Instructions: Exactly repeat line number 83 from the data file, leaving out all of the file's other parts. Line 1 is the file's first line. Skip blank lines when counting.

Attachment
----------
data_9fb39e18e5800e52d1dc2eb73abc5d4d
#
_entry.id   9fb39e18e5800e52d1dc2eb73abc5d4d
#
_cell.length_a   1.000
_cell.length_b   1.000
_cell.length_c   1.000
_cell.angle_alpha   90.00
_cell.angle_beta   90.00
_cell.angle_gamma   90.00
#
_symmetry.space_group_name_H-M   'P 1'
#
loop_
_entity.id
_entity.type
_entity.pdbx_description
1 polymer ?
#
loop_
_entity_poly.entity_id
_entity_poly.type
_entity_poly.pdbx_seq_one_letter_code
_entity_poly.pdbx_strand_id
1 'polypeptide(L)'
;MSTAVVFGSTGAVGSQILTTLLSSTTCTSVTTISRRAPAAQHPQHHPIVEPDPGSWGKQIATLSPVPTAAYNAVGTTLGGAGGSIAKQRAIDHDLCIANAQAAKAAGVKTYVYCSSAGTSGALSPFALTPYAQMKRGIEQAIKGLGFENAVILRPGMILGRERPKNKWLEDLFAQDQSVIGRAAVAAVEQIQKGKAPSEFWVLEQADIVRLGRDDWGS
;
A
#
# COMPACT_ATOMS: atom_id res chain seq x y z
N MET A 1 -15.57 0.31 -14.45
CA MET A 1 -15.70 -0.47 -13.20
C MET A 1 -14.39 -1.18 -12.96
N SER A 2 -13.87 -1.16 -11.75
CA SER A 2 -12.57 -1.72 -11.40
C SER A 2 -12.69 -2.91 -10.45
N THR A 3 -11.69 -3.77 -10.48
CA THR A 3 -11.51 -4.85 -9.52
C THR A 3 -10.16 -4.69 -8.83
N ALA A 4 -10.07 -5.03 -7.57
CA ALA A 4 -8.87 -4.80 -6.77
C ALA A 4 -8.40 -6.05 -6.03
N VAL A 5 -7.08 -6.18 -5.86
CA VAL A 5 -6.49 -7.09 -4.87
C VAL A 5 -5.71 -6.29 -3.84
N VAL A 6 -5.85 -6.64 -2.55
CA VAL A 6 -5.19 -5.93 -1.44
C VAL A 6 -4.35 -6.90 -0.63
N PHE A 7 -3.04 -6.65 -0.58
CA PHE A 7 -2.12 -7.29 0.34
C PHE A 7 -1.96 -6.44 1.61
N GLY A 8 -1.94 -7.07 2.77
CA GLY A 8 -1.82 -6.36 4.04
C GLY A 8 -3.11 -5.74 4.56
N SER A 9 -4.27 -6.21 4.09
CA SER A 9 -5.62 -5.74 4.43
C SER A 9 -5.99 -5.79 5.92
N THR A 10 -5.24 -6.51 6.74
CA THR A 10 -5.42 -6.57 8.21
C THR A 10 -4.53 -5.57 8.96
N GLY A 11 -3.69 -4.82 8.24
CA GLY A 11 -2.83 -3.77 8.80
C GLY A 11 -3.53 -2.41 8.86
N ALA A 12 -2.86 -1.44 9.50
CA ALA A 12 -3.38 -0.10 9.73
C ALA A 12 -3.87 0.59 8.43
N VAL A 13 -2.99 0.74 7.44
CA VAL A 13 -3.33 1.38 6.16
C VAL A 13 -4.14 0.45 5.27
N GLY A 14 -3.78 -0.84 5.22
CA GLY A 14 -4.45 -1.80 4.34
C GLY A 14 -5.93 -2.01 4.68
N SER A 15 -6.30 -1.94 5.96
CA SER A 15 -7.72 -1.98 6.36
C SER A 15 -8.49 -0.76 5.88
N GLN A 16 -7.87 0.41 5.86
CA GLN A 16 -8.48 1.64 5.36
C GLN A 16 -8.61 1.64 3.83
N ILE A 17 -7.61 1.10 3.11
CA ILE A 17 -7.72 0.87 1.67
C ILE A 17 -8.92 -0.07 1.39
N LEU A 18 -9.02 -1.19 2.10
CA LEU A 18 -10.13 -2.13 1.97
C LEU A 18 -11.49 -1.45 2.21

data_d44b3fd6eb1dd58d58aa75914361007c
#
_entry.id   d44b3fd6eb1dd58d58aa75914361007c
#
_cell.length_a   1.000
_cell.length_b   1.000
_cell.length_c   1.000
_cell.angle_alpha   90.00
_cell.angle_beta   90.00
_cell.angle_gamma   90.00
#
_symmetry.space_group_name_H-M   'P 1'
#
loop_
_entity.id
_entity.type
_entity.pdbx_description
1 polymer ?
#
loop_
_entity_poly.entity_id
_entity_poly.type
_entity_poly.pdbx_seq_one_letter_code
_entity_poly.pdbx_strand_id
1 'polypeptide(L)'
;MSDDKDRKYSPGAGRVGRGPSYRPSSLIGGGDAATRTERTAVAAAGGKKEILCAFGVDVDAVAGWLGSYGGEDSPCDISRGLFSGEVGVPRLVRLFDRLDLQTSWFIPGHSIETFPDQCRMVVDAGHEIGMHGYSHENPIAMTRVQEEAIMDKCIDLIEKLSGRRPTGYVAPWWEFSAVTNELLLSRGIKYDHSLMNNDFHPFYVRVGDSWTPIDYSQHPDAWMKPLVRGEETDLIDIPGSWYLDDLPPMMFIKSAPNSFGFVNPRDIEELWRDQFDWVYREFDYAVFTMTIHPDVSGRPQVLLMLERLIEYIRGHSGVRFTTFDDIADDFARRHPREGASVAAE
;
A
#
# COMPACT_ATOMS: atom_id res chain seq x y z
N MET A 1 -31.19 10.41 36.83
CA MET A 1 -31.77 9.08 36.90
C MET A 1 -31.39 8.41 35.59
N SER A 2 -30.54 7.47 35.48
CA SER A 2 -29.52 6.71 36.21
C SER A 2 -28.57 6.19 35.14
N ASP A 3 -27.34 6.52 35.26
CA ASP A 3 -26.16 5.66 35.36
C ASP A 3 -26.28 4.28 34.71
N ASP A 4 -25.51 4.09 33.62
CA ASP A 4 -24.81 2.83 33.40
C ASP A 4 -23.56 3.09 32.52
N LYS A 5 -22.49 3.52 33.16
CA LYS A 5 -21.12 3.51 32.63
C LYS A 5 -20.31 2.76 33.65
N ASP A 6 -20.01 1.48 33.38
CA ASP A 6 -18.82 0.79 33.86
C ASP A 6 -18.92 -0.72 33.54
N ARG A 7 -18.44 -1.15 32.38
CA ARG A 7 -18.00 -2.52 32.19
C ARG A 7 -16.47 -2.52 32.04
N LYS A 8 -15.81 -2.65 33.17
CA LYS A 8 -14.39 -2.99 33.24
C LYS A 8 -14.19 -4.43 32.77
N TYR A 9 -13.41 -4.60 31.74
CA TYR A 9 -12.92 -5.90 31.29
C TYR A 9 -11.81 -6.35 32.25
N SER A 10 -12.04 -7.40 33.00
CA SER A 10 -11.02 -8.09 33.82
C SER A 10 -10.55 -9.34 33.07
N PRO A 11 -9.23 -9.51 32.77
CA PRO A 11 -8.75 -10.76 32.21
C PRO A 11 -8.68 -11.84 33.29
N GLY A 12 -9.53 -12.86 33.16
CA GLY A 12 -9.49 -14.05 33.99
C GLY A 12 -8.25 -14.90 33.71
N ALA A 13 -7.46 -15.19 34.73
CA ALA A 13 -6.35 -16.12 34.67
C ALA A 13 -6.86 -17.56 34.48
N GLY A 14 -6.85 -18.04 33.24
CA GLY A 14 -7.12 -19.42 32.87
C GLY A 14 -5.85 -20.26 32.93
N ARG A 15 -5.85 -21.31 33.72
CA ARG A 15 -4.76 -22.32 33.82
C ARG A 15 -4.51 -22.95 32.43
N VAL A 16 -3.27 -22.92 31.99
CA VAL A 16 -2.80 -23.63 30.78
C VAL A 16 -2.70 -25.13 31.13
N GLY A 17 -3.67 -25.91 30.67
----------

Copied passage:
CA LEU A 18 -10.13 -2.13 1.97